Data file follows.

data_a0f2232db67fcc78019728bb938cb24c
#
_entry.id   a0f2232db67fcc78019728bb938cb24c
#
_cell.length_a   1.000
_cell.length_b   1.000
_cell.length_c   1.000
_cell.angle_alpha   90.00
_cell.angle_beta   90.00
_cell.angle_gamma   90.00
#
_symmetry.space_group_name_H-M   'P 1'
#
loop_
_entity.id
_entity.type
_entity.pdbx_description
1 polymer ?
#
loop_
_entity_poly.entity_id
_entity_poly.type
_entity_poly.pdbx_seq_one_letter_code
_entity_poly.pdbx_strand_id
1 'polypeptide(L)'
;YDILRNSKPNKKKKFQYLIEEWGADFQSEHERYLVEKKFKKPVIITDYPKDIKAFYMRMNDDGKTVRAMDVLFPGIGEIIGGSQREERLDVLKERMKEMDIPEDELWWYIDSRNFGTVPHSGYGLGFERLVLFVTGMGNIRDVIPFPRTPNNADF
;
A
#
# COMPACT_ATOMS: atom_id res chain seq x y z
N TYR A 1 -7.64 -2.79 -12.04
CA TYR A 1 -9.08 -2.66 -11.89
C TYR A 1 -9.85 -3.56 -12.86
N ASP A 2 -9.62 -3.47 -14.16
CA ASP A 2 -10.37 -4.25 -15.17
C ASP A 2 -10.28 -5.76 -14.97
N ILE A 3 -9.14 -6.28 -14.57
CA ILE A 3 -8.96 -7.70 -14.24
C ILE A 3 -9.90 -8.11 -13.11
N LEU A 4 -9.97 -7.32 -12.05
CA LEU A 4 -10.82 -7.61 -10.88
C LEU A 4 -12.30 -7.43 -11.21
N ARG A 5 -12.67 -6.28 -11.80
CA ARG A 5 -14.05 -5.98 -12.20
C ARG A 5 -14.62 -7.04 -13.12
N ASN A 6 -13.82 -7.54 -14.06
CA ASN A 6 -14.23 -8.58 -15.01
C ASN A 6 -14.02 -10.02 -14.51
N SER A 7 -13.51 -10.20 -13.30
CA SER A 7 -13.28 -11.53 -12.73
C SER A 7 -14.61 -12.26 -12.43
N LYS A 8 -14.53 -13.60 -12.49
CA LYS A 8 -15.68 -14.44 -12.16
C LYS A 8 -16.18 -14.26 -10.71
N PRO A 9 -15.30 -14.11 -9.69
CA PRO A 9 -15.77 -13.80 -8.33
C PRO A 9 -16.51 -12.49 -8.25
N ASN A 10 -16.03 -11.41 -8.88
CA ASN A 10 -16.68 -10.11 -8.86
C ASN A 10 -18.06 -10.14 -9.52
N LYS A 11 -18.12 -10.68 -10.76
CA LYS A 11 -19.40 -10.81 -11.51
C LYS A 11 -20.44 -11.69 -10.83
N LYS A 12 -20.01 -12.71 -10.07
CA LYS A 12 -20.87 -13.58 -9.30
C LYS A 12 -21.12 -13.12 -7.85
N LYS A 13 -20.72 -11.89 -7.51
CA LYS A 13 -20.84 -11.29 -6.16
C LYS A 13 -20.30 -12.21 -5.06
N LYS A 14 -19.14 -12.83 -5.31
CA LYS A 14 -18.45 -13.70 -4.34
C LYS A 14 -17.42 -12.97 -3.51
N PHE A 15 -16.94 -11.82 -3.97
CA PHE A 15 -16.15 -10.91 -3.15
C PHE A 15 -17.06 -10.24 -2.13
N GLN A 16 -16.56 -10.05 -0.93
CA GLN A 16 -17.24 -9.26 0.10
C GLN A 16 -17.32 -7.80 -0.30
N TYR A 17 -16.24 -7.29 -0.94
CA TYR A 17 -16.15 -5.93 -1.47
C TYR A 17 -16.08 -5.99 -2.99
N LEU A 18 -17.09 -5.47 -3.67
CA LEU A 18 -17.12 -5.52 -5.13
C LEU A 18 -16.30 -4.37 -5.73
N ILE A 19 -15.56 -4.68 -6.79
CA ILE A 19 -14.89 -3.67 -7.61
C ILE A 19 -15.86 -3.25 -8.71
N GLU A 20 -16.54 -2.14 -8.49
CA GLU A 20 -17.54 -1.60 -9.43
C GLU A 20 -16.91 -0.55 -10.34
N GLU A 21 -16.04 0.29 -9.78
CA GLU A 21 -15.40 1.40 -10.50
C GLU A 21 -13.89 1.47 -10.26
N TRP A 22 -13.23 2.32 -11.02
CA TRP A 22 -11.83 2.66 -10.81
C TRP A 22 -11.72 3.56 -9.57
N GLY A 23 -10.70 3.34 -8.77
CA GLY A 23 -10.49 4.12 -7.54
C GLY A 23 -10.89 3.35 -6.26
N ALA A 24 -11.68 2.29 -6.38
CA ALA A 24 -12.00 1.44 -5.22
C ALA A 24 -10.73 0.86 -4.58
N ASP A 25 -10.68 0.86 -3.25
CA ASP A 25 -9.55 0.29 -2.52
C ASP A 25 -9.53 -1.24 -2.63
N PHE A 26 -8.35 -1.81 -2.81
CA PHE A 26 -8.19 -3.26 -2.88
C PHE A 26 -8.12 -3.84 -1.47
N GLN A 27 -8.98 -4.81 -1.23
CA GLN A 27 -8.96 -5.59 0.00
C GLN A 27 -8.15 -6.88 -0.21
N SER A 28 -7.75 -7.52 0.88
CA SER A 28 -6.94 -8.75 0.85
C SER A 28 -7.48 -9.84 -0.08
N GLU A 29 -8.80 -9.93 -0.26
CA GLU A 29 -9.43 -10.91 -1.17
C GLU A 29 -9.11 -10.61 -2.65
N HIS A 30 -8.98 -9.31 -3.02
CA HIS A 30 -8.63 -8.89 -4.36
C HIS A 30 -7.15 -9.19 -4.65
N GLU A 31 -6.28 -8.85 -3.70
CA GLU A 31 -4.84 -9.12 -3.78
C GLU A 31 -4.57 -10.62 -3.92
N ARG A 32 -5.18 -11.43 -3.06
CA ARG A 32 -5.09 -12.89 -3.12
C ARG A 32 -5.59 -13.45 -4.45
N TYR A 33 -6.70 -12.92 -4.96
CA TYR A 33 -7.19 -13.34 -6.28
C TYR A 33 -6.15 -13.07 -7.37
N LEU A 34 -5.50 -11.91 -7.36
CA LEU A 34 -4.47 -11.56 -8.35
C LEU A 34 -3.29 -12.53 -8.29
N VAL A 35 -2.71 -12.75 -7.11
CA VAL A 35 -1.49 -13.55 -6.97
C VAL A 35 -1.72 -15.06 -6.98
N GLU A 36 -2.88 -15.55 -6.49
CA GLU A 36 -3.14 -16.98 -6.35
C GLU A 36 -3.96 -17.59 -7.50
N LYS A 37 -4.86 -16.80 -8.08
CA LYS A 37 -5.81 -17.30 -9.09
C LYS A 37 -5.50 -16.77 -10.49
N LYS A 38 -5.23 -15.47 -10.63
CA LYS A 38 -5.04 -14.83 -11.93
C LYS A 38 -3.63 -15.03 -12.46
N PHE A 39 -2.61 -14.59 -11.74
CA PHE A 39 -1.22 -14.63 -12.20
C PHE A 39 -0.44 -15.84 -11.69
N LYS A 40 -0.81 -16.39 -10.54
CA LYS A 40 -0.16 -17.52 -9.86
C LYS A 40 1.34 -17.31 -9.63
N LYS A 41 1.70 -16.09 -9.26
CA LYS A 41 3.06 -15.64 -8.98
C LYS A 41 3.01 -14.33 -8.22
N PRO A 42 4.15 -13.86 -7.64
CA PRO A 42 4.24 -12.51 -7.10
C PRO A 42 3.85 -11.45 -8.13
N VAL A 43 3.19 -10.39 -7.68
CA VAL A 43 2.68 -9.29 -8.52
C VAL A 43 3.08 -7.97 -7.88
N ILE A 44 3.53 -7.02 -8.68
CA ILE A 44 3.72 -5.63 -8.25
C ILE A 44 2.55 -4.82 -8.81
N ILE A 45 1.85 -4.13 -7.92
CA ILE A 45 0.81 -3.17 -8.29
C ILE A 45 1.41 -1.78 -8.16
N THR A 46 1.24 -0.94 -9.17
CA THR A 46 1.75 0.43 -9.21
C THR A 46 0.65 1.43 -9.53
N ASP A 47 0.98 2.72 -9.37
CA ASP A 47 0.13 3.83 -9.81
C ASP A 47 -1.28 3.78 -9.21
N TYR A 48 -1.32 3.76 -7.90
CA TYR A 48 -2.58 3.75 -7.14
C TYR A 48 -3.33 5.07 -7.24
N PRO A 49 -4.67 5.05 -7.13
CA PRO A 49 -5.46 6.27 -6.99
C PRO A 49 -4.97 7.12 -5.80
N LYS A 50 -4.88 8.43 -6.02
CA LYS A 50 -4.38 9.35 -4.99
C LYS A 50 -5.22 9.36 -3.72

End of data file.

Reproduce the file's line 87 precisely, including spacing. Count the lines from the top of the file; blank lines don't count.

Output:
C ILE A 19 -15.86 -3.25 -8.71